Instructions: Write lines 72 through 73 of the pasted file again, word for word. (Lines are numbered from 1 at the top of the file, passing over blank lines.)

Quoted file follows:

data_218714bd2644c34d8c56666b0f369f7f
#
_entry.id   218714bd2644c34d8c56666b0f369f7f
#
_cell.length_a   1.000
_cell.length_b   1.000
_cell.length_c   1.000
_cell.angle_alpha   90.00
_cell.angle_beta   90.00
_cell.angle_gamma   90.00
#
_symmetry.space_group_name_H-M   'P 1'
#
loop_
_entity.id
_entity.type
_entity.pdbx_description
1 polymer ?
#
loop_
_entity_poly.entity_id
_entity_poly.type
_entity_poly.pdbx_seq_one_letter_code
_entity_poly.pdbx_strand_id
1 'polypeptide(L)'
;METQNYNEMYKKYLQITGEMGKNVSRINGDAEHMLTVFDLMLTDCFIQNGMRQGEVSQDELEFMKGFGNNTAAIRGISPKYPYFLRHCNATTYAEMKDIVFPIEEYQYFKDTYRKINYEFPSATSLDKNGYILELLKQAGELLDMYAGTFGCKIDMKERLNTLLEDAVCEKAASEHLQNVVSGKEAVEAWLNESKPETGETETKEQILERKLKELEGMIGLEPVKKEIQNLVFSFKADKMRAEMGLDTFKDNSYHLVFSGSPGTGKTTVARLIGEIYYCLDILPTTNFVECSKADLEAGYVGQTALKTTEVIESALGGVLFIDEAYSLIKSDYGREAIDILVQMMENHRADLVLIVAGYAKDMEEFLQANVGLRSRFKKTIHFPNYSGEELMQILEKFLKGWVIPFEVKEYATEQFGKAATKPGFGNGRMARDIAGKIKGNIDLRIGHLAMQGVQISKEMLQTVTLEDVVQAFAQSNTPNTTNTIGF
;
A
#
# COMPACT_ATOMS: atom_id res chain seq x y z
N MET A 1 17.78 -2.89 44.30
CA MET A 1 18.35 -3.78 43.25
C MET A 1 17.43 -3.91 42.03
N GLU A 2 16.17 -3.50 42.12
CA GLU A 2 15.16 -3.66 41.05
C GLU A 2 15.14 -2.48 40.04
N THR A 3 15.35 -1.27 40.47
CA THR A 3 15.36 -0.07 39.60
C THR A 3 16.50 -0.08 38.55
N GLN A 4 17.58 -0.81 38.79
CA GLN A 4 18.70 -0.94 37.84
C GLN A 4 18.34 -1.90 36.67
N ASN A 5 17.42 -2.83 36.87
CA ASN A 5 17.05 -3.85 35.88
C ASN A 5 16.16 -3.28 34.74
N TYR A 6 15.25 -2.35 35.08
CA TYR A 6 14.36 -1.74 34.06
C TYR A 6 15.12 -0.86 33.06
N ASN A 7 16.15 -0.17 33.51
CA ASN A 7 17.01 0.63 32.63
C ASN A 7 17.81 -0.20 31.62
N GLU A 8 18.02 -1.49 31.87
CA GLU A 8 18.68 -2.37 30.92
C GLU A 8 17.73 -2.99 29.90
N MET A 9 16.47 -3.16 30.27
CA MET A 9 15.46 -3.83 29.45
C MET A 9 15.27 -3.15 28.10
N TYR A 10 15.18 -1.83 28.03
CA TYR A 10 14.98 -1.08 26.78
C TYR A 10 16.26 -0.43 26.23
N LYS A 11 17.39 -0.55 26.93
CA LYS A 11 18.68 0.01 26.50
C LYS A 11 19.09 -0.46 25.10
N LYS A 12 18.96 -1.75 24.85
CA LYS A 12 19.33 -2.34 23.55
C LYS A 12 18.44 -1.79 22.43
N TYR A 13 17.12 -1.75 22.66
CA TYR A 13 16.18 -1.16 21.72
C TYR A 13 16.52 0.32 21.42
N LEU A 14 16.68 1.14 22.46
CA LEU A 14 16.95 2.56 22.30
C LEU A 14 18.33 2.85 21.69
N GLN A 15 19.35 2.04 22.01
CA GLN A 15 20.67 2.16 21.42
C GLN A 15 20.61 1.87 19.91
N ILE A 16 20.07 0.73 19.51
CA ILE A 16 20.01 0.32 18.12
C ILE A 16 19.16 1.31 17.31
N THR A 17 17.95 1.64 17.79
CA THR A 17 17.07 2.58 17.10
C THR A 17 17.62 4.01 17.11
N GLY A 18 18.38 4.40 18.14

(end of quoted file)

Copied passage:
C LEU A 14 18.33 2.85 21.69
N GLN A 15 19.35 2.04 22.01